Govt plays black & white on illegal money

The government has proposed a multi-faceted strategy to unearth black money through fast-track courts and deterrent punishment and incentivising use of credit and debit cards but virtually ruled out tax immunity schemes.

The white paper on black money, tabled by the finance minister Pranab Mukherjee in the Lok Sabha, favoured a strategic mix of four pillars that will include incentives for voluntary compliance, reforms in vulnerable sectors of economy, creating effective credible deterrence and supportive measures.

The 97-page report does not give out any names of black money holders or estimated of such funds either in the country or outside but refers to estimates made earlier by various domestic and foreign institutions.

Improving the reporting and monitoring systems to track bullion and jewellery transactions and simple reporting systems in real estate deals to facilitate the development of a nation-wide database were also urgently proposed in reducing the flow of black money.

Citing the Vodafone case as an instance of the misuse of corporate structure for avoiding the payment of taxes, the white paper justified the recent amendment to the Income Tax Act to check avoidance of tax by routing investments through tax havens.

Referring to the demands for introduction of voluntary disclosure scheme for bringing back black money stashed abroad, the document said that such a measure could be a one-time option but they have been criticised for creating future expectations resulting in moral hazards.

'In recent years, the general public sentiments is also perceived to be against giving any immunity to tax evaders who have parked their money outside India.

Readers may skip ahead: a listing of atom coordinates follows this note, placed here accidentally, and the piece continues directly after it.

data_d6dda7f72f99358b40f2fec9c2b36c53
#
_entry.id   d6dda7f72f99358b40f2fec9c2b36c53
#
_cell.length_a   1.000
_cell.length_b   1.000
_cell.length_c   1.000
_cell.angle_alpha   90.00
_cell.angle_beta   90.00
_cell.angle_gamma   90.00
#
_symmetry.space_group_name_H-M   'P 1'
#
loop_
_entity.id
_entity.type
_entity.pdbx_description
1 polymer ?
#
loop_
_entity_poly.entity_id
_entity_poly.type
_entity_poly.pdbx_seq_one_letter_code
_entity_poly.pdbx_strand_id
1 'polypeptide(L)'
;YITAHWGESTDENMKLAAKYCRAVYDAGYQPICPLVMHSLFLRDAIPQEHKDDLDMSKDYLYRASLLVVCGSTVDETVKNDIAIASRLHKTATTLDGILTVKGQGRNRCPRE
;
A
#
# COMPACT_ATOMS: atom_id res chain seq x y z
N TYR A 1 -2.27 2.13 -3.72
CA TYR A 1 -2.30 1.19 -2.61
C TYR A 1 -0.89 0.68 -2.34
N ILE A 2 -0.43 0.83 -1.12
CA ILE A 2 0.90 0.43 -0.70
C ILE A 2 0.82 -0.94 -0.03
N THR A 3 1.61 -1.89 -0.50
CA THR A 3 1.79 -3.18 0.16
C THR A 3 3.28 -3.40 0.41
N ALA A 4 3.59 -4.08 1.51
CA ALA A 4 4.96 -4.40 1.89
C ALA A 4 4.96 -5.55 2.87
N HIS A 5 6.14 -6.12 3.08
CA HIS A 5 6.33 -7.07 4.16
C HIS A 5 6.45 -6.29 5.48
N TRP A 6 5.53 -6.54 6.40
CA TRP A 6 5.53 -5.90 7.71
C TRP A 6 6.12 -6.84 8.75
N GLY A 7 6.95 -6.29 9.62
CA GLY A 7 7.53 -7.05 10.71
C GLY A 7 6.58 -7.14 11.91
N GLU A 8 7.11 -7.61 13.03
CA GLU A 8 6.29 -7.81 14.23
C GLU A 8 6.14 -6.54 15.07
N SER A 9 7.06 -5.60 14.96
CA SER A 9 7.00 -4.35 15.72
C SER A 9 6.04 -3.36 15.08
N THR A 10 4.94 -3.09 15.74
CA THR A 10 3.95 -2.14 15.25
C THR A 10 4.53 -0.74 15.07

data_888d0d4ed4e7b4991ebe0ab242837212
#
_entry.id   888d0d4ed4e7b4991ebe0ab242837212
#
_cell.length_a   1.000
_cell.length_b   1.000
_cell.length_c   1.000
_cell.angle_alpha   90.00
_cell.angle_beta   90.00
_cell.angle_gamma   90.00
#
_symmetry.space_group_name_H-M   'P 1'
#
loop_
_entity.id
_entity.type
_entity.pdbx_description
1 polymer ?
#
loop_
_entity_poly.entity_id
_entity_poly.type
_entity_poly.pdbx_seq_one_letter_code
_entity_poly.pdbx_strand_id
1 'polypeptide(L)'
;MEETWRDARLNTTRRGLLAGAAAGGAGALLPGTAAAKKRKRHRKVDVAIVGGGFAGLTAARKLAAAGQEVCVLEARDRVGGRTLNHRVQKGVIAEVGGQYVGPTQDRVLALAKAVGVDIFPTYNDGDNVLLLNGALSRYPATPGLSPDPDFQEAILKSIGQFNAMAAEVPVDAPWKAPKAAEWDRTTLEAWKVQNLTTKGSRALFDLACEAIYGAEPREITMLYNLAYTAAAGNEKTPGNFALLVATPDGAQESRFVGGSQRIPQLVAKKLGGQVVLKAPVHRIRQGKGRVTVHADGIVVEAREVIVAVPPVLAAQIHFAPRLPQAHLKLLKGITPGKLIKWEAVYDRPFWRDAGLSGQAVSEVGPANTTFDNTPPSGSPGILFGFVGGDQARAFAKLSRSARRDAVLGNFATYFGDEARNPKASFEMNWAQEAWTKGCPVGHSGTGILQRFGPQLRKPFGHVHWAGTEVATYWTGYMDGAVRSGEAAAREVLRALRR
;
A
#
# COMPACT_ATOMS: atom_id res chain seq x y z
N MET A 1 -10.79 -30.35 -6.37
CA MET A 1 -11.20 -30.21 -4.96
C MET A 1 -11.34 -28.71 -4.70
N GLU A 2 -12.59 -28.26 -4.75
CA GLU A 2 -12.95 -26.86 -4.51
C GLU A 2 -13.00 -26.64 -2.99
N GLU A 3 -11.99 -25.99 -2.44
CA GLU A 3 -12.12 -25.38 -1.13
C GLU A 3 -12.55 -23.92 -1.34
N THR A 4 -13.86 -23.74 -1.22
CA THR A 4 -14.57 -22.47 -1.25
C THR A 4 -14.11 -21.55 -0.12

'While such schemes help in recovering some of the lost tax revenue, there overall feasibility needs to be examined in the light of other policy objectives,' the paper said.

It also referred to suggestions for a gold deposit scheme with a nominal rate of interest and a complete tax immunity for such disclosure about the source and said 'the issue of complete tax immunity needs to be examined in the light of other policy objectives'.

The document said the introduction of the proposed Goods and Services Tax (GST) would be a 'major step' in integrating the efforts of different agencies dealing with black money.

The white paper also made a case for preventing misuse of 'off market' and 'dabba trading' on equities and commodities market.

Noting that the Income Tax Act has made it mandatory to obtain PAN or Form-60/Form-61 for purchase of bullion above Rs 5 lakh, the document said there is a need to 'catch' all transactions and the best bet would be the proposed GST Act.

'There could be promotion of banking channels, including the use of credit and debit cards, since they leave adequate audit trails and hence disincentivise black money generation.

With electronic transfer facilities being available to trade, one can foresee this as one of major thrusts towards strengthening accountability and discouraging unaccounted activities,' it said.

Expressing government's commitment to countering corruption, the white paper favoured the need to put in place at the earlier the institutions of Lokpal and Lokayuktas at the Centre and states, to expedite investigations and bring the guilty to justice.
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